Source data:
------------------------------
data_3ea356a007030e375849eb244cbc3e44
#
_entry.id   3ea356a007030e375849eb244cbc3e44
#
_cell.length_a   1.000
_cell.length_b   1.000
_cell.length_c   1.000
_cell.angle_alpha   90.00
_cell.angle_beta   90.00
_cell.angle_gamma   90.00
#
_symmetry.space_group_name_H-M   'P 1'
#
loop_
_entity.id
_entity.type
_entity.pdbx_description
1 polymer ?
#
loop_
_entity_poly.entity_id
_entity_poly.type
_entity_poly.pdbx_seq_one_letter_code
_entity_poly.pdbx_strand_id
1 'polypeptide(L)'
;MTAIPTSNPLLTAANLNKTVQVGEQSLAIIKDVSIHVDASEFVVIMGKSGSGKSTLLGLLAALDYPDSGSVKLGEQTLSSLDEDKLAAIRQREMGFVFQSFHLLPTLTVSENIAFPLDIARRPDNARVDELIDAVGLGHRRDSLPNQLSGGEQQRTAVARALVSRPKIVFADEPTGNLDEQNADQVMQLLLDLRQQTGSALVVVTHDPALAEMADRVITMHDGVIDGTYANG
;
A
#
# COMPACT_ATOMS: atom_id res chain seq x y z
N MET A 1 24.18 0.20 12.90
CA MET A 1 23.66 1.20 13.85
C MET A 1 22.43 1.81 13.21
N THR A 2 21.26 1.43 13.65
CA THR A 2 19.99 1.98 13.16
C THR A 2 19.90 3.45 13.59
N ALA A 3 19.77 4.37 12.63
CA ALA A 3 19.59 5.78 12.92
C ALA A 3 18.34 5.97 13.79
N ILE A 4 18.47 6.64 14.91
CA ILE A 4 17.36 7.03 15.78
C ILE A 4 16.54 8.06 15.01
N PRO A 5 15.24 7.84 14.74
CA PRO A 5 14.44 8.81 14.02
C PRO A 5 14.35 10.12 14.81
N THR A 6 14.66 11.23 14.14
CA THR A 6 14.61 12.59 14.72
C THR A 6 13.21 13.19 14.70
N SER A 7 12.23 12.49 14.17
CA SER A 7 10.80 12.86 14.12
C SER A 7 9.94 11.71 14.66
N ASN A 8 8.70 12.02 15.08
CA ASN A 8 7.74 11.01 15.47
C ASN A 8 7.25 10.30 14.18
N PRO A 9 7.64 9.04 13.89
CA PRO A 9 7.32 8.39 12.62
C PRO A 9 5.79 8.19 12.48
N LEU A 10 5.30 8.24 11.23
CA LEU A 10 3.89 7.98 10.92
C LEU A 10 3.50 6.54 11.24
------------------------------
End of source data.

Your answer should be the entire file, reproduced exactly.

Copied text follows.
data_3ea356a007030e375849eb244cbc3e44
#
_entry.id   3ea356a007030e375849eb244cbc3e44
#
_cell.length_a   1.000
_cell.length_b   1.000
_cell.length_c   1.000
_cell.angle_alpha   90.00
_cell.angle_beta   90.00
_cell.angle_gamma   90.00
#
_symmetry.space_group_name_H-M   'P 1'
#
loop_
_entity.id
_entity.type
_entity.pdbx_description
1 polymer ?
#
loop_
_entity_poly.entity_id
_entity_poly.type
_entity_poly.pdbx_seq_one_letter_code
_entity_poly.pdbx_strand_id
1 'polypeptide(L)'
;MTAIPTSNPLLTAANLNKTVQVGEQSLAIIKDVSIHVDASEFVVIMGKSGSGKSTLLGLLAALDYPDSGSVKLGEQTLSSLDEDKLAAIRQREMGFVFQSFHLLPTLTVSENIAFPLDIARRPDNARVDELIDAVGLGHRRDSLPNQLSGGEQQRTAVARALVSRPKIVFADEPTGNLDEQNADQVMQLLLDLRQQTGSALVVVTHDPALAEMADRVITMHDGVIDGTYANG
;
A
#
# COMPACT_ATOMS: atom_id res chain seq x y z
N MET A 1 24.18 0.20 12.90
CA MET A 1 23.66 1.20 13.85
C MET A 1 22.43 1.81 13.21
N THR A 2 21.26 1.43 13.65
CA THR A 2 19.99 1.98 13.16
C THR A 2 19.90 3.45 13.59
N ALA A 3 19.77 4.37 12.63
CA ALA A 3 19.59 5.78 12.92
C ALA A 3 18.34 5.97 13.79
N ILE A 4 18.47 6.64 14.91
CA ILE A 4 17.36 7.03 15.78
C ILE A 4 16.54 8.06 15.01
N PRO A 5 15.24 7.84 14.74
CA PRO A 5 14.44 8.81 14.02
C PRO A 5 14.35 10.12 14.81
N THR A 6 14.66 11.23 14.14
CA THR A 6 14.61 12.59 14.72
C THR A 6 13.21 13.19 14.70
N SER A 7 12.23 12.49 14.17
CA SER A 7 10.80 12.86 14.12
C SER A 7 9.94 11.71 14.66
N ASN A 8 8.70 12.02 15.08
CA ASN A 8 7.74 11.01 15.47
C ASN A 8 7.25 10.30 14.18
N PRO A 9 7.64 9.04 13.89
CA PRO A 9 7.32 8.39 12.62
C PRO A 9 5.79 8.19 12.48
N LEU A 10 5.30 8.24 11.23
CA LEU A 10 3.89 7.98 10.92
C LEU A 10 3.50 6.54 11.24